In the past year-and-a-half there have been several changes to the Texas Peer Assistance Program for Nurses (TPAPN). First, the length of participation has been increased from two years to three years for RNs and LVNs and three to five years for nurse practitioners and CRNAs. This change brings TPAPN more in line with the other official peer assistance programs for health care professionals in Texas such as the Texas Physician Health Program and Professional Recovery Network.
Another important change has been the Board’s move towards offering confidential TPAPN orders in certain cases. Previously, the Board had the option to either refer a nurse to TPAPN directly or enter a public order requiring the nurse to enroll. For cases raising moderate to severe public safety concerns or where the nurse had previously participated in TPAPN, the Board was highly unlikely to agree to a TPAPN referral without a public order. Now such cases can be settled through a non-public order accomplishing the same result. This is a good option in many cases as it allows the nurse to avoid a public order which would follow them for the rest of their careers.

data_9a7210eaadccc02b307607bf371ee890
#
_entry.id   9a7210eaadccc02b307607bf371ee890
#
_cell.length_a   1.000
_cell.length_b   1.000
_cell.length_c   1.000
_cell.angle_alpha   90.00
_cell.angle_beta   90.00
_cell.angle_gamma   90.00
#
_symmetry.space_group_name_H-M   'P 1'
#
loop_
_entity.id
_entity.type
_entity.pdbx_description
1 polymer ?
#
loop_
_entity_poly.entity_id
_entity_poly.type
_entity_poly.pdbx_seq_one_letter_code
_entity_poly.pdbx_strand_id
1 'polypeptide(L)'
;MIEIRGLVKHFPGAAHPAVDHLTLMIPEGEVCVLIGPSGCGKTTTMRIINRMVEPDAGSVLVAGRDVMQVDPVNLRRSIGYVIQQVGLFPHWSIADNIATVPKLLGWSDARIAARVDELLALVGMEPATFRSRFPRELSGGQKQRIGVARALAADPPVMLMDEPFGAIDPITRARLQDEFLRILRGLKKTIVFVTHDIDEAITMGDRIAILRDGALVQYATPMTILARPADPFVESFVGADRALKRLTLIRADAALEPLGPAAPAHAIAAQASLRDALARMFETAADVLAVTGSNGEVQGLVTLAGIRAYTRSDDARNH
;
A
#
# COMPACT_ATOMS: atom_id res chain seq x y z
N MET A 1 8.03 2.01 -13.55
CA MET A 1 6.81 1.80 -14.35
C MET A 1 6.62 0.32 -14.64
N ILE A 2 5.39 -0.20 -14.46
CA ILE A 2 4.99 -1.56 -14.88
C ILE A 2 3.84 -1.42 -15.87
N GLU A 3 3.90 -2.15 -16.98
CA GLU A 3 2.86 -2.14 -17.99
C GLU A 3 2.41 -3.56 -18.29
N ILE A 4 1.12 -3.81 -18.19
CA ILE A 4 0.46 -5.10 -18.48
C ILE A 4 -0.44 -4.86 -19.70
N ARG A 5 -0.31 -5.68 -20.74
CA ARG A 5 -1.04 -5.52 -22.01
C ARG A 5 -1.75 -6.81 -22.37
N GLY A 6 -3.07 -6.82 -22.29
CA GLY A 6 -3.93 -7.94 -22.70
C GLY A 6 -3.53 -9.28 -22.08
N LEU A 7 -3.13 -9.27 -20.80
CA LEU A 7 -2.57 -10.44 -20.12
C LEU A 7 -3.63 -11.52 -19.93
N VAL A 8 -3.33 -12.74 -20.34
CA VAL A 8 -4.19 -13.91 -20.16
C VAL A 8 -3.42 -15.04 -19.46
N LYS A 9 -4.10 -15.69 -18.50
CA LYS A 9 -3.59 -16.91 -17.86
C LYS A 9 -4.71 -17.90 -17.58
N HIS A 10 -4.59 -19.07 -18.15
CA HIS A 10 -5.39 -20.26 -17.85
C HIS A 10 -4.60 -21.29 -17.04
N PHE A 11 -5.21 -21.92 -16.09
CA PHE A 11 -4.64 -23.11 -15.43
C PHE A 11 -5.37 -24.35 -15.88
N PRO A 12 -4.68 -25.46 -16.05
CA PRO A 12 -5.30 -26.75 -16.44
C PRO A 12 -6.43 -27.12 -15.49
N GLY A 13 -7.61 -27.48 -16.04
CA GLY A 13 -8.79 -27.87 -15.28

More recently, TPAPN has initiated a new program for nurses with marginal mental health issues comparable to the Extended Evaluation Program (EEP) available to nurses who may have misused a mind-altering substance but lack a DSM-V substance abuse or chemical dependency diagnosis. Like EEP, the new mental health track is a one year commitment, confidential, and not considered to be disciplinary. Typically the participant is only required to regularly meet with their mental health provider who is expected to supply periodic status reports to TPAPN. My experience thus far has been that clients with minor mental health issues or diagnoses in long-term remission are most likely to be accepted.
Given these new developments it is more important than ever for a nurse to contact an experienced attorney to discuss their options if they have been asked or are considering participation in TPAPN. The changes outlined above offer new possibilities for resolution which were not previously available. It takes a lawyer familiar with the Board and TPAPN to know what might be available to a nurse and how to navigate the system to achieve the best result. The increased length of the standard TPAPN contract makes it all the more important for a nurse to seek knowledgeable counsel rather than proceed on their own.